Israeli Airstrike and Egyptian Guard’s Death Ratchet Up Tensions

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(Bloomberg) -- The killing of an Egyptian soldier in a clash with Israeli troops at a Gaza border crossing on Monday further inflamed regional tensions after an Israeli strike killed an estimated 45 Palestinians at a camp for displaced people.

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Israeli Prime Minister Benjamin Netanyahu called the airstrike Sunday at a tent camp northwest of the Gazan city of Rafah a “tragic mistake” as international condemnation grew. The death toll, reported by the Hamas-run health ministry, included 12 women and eight children.

“Despite our utmost efforts not to harm innocent civilians, last night there was a tragic mistake,” Netanyahu said Monday in an address to the Knesset, Israel’s parliament.

Israel said its attack was based on “precise intelligence” and that it killed two “senior” officials from Hamas, designated a terrorist organization by the US and European Union.

With images of the strike’s aftermath and casualties circulating widely, French President Emmanuel Macron said he was “outraged.” Qatar, a key mediator between Israel and Hamas, added it would hinder talks to agree a cease-fire and get hostages released.

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The White House said in a statement that images of innocent civilians killed in the strike were “heartbreaking.” Axios reported that the Biden administration is reviewing whether the strike violated a US “red line” on Israel’s conduct of the war.

The incident follows a series of events that underline how pressure on Israel to end the war is growing. There was an International Court of Justice ruling last Friday that most interpreted as ordering a halt to military activities in the Gazan city. The chief prosecutor for the International Criminal Court is seeking arrest warrants for Netanyahu and Defense Minister Yoav Gallant, as well as leaders of Hamas.

On Tuesday, Spain, Ireland and Norway are set to formally recognize a Palestinian state, in defiance of Israel’s wishes.

“The world is increasingly unwilling to accept the Israeli premise that anything goes and that it will try and annihilate Hamas no matter the humanitarian fallout and the consequences for Palestinian civilians,” Hasan Alhasan, senior fellow for Middle East policy at the International Institute for Strategic Studies, said to Bloomberg Television on Tuesday.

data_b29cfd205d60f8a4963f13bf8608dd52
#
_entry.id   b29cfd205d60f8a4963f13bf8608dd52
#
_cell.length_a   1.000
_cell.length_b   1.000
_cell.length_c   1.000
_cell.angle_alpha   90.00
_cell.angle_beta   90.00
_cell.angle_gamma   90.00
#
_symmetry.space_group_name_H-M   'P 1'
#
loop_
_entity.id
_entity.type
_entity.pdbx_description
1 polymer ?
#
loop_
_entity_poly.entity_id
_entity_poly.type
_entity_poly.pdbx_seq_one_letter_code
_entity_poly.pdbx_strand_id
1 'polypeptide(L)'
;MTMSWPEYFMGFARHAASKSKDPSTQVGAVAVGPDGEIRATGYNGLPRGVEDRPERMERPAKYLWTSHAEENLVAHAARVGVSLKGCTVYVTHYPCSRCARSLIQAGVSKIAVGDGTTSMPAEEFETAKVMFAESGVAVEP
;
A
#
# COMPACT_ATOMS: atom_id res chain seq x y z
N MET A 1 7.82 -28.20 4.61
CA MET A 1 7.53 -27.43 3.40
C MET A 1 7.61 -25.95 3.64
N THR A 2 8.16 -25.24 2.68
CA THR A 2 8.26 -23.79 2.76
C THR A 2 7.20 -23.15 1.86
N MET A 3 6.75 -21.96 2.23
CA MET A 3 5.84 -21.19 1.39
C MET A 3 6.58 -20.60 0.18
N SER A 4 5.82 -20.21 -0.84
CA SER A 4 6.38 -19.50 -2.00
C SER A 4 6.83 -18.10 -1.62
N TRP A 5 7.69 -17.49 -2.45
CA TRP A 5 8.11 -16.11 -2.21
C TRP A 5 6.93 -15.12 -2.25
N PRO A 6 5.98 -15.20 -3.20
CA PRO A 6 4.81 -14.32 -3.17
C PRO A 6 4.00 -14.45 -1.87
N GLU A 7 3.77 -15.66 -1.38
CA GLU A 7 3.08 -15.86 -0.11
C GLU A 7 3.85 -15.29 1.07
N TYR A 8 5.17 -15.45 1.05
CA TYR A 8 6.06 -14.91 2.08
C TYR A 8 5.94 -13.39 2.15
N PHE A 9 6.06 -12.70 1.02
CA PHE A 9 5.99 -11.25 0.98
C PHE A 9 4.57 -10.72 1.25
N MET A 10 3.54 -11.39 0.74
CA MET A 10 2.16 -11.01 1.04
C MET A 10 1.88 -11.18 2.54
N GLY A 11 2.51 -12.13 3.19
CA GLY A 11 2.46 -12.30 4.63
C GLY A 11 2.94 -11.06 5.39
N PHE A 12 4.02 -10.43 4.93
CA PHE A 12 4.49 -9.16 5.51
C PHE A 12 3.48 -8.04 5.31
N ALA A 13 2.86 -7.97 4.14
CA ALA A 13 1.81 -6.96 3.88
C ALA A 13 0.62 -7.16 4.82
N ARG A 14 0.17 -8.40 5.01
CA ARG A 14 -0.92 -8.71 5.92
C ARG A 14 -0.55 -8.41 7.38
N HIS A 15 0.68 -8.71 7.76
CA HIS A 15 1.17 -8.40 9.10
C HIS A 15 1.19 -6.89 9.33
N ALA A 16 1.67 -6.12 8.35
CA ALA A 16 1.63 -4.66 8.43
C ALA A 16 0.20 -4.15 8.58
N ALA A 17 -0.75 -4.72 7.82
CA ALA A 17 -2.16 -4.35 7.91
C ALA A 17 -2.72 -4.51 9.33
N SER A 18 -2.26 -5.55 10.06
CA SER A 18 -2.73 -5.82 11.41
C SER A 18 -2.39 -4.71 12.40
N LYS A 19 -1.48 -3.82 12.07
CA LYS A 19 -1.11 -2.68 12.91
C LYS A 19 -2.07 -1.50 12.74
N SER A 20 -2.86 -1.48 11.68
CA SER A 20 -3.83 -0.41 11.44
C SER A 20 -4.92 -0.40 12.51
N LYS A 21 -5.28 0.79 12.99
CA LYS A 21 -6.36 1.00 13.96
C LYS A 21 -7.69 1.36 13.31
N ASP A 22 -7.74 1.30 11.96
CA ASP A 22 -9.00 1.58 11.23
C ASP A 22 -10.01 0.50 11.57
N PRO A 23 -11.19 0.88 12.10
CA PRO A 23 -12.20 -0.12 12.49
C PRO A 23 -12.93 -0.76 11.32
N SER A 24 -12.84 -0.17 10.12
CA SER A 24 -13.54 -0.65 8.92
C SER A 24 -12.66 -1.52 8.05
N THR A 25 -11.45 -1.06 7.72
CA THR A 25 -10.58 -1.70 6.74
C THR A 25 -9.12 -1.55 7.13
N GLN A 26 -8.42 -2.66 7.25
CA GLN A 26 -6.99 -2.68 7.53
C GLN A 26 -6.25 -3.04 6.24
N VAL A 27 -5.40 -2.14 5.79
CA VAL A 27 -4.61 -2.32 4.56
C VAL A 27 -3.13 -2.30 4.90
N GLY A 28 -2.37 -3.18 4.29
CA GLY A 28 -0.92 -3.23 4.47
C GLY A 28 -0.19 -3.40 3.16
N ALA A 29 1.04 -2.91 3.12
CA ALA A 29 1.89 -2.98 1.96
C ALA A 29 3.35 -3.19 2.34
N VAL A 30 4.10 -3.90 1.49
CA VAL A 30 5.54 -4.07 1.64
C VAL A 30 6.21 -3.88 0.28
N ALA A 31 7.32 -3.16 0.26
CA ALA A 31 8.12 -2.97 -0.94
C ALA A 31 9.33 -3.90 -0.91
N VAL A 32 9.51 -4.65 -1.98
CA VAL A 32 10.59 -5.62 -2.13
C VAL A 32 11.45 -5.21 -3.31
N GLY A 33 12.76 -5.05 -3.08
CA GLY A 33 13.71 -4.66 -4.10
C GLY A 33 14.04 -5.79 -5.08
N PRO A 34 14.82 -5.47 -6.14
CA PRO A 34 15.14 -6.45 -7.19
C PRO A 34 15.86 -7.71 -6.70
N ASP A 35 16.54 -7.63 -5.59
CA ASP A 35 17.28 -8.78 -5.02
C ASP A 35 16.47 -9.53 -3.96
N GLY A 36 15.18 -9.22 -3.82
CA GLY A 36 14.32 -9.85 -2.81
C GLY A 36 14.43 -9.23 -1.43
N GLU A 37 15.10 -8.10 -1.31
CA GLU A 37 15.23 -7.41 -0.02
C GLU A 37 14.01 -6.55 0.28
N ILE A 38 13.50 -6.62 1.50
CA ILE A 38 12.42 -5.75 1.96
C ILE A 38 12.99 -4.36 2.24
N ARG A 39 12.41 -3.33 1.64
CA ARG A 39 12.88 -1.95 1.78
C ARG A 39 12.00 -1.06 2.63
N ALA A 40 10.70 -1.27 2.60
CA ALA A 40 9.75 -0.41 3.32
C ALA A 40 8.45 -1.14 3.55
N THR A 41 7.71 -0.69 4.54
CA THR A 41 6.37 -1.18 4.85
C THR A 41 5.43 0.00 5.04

Yet there’s little sign Israel will change its strategy because of the pressure. That’s in part because the US, its main ally, continues to “shield” it from real repercussions, Alhasan said.

Separately, Egypt’s military confirmed that one of its guards died at the Rafah border crossing Monday. The Israel Defense Forces said that “a shooting incident occurred on the Egyptian border” and discussions with Egypt were ongoing. It didn’t give more details.

Israeli troops started operations around the outskirts of Rafah, which lies in southern Gaza, early this month. Netanyahu has said Israel will attack the city because it’s the last bastion of Hamas, an Iran-backed Islamist group, and several thousand of its fighters are lodged there.

The US and other countries fear mass casualties among the Palestinian civilians in Rafah and have urged Israel to cancel or sharply curtail an assault.

Israel and the United Nations say that in the past three weeks around one million civilians have fled Rafah, with Israeli forces urging them to move to tented camps elsewhere in the Gaza Strip. The city’s population had swelled to about 1.4 million before then as it was one of the few safe zones in Gaza.

“Israel has a right to go after Hamas, and we understand this strike killed two senior Hamas terrorists who are responsible for attacks against Israeli civilians,” the US National Security Council said in a statement. “But as we’ve been clear, Israel must take every precaution possible to protect civilians.”

The US and others have also voiced concerns about an Israeli attack on Rafah worsening ties with Egypt. The two Middle Eastern countries signed a peace deal in 1979, which is seen as crucial to Israel’s security. Egypt was the first Arab state to recognize Israel.

Egypt has been highly vocal in its criticism of the war in Gaza and consistently called on Israel to agree to a cease-fire.

The conflict began when Hamas fighters stormed into Israel from Gaza on Oct. 7, killing 1,200 people and abducting 250. Israel’s counterattack has killed some 35,000 Gazans, according to the Hamas-run health ministry.

Netanyahu says Israel won’t stop until it achieves “total victory” in the form of Hamas’s surrender or destruction as a military force. Hamas is proving resilient, however. While its lost thousands of fighters, around 8,000 are estimated to still be lodged in Rafah and many senior leaders are yet to be captured or killed.

“Hamas has been quite successful in denying Israel a strategic victory in Gaza,” said Alhasan. “Hamas continues to resurface in areas that had been previously been cleared by the Israeli military. It continues to mount complex operations using drones and other equipment. It continues to be able to launch rockets deep into Israeli territory. That sends a clear message that Hamas is here to stay and it’ll be very difficult for Israel to totally eradicate it.”

--With assistance from Justin Sink, Lara Sanli, Sarah Halls and Joumanna Bercetche.

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